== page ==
Alabama's RBs vs. Georgia's RBs: Which group has the edge?
I’ve looked. There’s nothing.
Nothing suggests that either Alabama or Georgia will be completely stymied in the running game. Both are too deep, too experienced and just too good for that to happen.
Georgia isn’t LSU. The Dawgs aren’t just going to give it to Nick Chubb 30 times and hope it works out against Alabama. On the flip side, Alabama isn’t Auburn. The Tide aren’t one-back reliant like the Tigers were with Kerryon Johnson.
To think that one of these groups will shrink on college football’s biggest stage seems unrealistic.
To think that either Alabama offensive coordinator Brian Daboll or Georgia offensive coordinator Jim Chaney is going to start throwing the ball all over the place is a bit far-fetched too. Georgia has ran the ball on 70 percent of its plays from scrimmage this season and Alabama has done so 66 percent of the time. The ground game got each of these programs to the dance, and they aren’t about to ditch their dates as soon as they walk through the door.
It won’t matter that each defense allowed just 8 rushing touchdowns all year, either. Both teams are going to use their bevy of NFL-ready backs to try to move the chains, and it’s going to be a joy to watch.
So how in the world can one predict who has the advantage? Well, let’s give it a shot.
Of the five backs who will likely have a significant workload on Monday — Bo Scarbrough, Damien Harris, Nick Chubb, Sony Michel and D’Andre Swift — there’s only one who legitimately concerns me. After what he did in last year’s national championship before he got injured, it’s somewhat shocking to think that it’s Scarbrough.
I outlined before the Sugar Bowl that there was nothing to suggest that Scarbrough would return to his 2016 postseason form, and he laid another egg against Clemson. He was held to 24 yards on 12 carries, and his longest run of the night went a whopping 6 yards. He did add 2 catches for 16 yards, but to call Scarbrough a “factor” in the Sugar Bowl would be a bit of an exaggeration.
One could’ve predicted that Scarbrough would’ve struggled against Clemson’s dominant defensive line. Georgia doesn’t have quite the game-changers up front that the Tigers do, but I’m still not convinced Scarbrough can do anything against a legitimate run defense — one that isn’t Arkansas, Colorado State, Mercer or Vanderbilt.
Harris, on the other hand, should have more success against Georgia.
He’s obviously been the better back all year, and if the Clemson game was any indication, the Tide will lean on him more than they do Scarbrough. Harris got a season-high 19 carries against Clemson, which said a lot about Daboll’s trust in him. He has plenty of ability to replicate the performance of Oklahoma’s Rodney Anderson, who scampered for 201 yards rushing in the Rose Bowl. Both can get to the outside and put pressure on Georgia’s linebackers to make plays in space.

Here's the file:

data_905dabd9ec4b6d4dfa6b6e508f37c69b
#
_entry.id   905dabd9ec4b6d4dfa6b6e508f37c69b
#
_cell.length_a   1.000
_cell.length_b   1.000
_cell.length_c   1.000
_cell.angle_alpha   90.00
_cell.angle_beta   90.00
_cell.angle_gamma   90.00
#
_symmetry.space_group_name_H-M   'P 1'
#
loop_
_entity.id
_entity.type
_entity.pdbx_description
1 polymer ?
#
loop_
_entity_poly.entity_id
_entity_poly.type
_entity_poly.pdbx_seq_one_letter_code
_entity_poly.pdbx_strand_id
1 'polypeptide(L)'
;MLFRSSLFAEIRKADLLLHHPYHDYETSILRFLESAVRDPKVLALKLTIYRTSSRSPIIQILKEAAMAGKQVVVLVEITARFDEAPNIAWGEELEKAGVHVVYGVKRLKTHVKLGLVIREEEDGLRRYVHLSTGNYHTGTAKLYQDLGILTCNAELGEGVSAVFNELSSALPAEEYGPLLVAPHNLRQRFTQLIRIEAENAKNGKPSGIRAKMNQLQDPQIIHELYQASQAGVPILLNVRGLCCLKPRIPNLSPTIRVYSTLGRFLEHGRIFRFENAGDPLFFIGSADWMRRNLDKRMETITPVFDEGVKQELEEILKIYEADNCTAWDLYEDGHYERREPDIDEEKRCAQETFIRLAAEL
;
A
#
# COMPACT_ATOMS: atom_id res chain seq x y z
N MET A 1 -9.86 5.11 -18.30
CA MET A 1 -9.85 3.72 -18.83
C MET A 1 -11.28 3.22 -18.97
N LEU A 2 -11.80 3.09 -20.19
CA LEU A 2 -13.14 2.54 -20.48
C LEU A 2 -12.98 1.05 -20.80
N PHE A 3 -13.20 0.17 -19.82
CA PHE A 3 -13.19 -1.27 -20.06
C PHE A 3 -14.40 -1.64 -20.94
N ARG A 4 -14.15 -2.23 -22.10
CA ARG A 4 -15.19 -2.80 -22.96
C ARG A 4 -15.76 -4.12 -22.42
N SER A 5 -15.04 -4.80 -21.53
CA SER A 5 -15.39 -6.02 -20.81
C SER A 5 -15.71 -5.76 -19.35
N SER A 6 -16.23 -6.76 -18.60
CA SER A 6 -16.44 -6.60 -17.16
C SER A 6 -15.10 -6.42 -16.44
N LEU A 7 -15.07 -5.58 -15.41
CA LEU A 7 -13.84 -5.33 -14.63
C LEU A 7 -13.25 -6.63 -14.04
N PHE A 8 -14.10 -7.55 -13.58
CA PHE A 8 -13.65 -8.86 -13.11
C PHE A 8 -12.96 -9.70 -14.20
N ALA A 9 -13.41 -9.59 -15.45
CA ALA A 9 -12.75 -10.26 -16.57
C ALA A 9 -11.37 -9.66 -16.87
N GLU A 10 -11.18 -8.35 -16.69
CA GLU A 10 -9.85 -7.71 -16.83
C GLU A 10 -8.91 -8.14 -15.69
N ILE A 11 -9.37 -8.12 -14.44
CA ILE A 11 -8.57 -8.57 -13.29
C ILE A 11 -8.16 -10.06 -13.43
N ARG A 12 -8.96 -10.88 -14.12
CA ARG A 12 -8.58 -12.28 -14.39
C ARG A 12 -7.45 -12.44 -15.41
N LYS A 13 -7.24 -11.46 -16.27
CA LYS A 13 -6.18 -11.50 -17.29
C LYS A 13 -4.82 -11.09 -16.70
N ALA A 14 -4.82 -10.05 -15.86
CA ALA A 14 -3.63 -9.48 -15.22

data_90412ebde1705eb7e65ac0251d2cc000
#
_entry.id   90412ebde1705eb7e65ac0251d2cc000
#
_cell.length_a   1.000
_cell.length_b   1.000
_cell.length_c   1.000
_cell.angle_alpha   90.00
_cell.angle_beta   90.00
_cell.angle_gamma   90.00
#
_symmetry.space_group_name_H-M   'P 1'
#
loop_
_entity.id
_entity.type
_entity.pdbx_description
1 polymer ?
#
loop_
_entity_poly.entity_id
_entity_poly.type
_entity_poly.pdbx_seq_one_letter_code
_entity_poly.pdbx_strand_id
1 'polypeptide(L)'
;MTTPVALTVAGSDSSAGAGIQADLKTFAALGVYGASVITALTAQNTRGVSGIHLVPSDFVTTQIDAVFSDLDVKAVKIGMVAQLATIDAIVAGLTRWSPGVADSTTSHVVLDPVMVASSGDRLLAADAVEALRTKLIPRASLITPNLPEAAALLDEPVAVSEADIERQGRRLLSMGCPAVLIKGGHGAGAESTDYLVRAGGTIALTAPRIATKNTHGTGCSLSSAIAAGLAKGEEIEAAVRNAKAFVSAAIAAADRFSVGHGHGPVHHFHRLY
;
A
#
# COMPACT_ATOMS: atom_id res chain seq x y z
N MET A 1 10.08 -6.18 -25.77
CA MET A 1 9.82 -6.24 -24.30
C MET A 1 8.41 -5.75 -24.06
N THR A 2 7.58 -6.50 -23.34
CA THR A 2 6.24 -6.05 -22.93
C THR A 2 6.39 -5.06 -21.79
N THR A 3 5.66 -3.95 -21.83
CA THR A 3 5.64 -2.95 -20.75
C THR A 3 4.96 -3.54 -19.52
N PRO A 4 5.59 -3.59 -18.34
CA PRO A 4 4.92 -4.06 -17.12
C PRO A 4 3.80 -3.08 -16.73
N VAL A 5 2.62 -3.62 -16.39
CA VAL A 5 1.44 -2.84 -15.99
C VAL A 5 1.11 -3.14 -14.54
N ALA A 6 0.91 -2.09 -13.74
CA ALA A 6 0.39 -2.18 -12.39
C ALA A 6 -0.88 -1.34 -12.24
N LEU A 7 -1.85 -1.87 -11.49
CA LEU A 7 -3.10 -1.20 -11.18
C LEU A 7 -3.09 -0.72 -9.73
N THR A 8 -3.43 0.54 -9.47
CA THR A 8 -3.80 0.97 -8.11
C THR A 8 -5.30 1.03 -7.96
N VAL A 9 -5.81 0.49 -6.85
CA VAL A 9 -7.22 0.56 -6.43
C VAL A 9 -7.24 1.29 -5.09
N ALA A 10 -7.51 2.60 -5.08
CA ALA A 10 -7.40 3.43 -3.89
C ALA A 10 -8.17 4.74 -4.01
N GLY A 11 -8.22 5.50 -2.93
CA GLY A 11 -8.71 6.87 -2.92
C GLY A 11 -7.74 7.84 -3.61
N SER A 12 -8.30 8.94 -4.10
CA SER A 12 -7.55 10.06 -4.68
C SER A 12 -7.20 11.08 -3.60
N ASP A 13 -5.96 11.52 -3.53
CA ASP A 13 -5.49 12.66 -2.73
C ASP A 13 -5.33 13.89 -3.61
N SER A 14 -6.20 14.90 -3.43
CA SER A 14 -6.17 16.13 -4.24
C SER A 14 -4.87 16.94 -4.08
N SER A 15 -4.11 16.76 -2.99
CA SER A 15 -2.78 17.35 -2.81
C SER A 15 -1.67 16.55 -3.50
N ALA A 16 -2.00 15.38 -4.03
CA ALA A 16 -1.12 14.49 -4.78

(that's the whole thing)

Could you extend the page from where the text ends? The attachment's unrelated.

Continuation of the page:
So does that mean Alabama has the edge? I’m getting there. I promise.
On the surface, Georgia actually has had the better backfield all year. I mean, Chubb and Michel combined for a ridiculous 367 yards and 6 touchdowns (including the game-winner) in the Rose Bowl. They’re one of the best duos in college football history and amazingly enough, Swift could wind up having the most upside of all of them.
Georgia’s backfield is an offensive coordinator’s dream. Guys can run between the tackles or outside the tackles, they can pass block or catch passes; and more times than not, those factors overwhelm the defense. The Dawgs have all the weapons to light up the best of the best.
So does that mean Georgia has the edge? Not so fast.
There’s one big thing holding me back from giving the Dawgs the edge, or rather a No. 1 reason why I’m hesitant. They have to face Alabama’s No. 1 run defense. What does that mean?
Well, Georgia gets to battle a unit that allowed just 1.9 yards per carry against Clemson. Speaking of that yards per carry stat, here’s another one you’ll find incredible. Alabama is riding a streak of 38 straight games without allowing 4.0 yards per carry. Who was the last team to do it against the Tide? Ironically enough, it was Georgia in 2015.
Who could forget this run?
That, of course, was the last time that Alabama and Georgia met. Despite the Dawgs’ rushing efforts that day (take away that 83-yard run and it was only 2.97 yards per carry), it was still a 38-10 blowout loss.
But this isn’t about some game in 2015. Even though Chubb and Michel will be there for Georgia once again, that’s about the only common denominator from that game. This is almost an entirely different cast of characters with some entirely different circumstances.
I’m more partial to Alabama’s No. 1 run defense in 2017. There’s also the fact that since Alabama was trucked by Ohio State in their 2014-15 semifinal matchup, the Tide have allowed just 2.2 yards per carry in five Playoff games. You just can’t expect to beat Alabama by running the ball 50 times for 200 yards. That’s not in the Tide’s DNA.
What is in Alabama’s DNA is having someone like Scarbrough or Derrick Henry or Eddie Lacy step up with a monster performance on the national championship stage. Conventional wisdom says that Harris will be that guy this year. Maybe Scarbrough has one of those games where he has 10 carries for 50 yards and 2 touchdowns, and coupled with Jalen Hurts’ rushing ability, that proves to be enough.
It doesn’t matter as much that Alabama’s running backs haven’t been quite as good as Georgia’s this year. Facing that Alabama front is a brutal, brutal task. Anyone doing that is at an automatic disadvantage.
We’ll see if that hill is too steep for Georgia to climb on Monday night.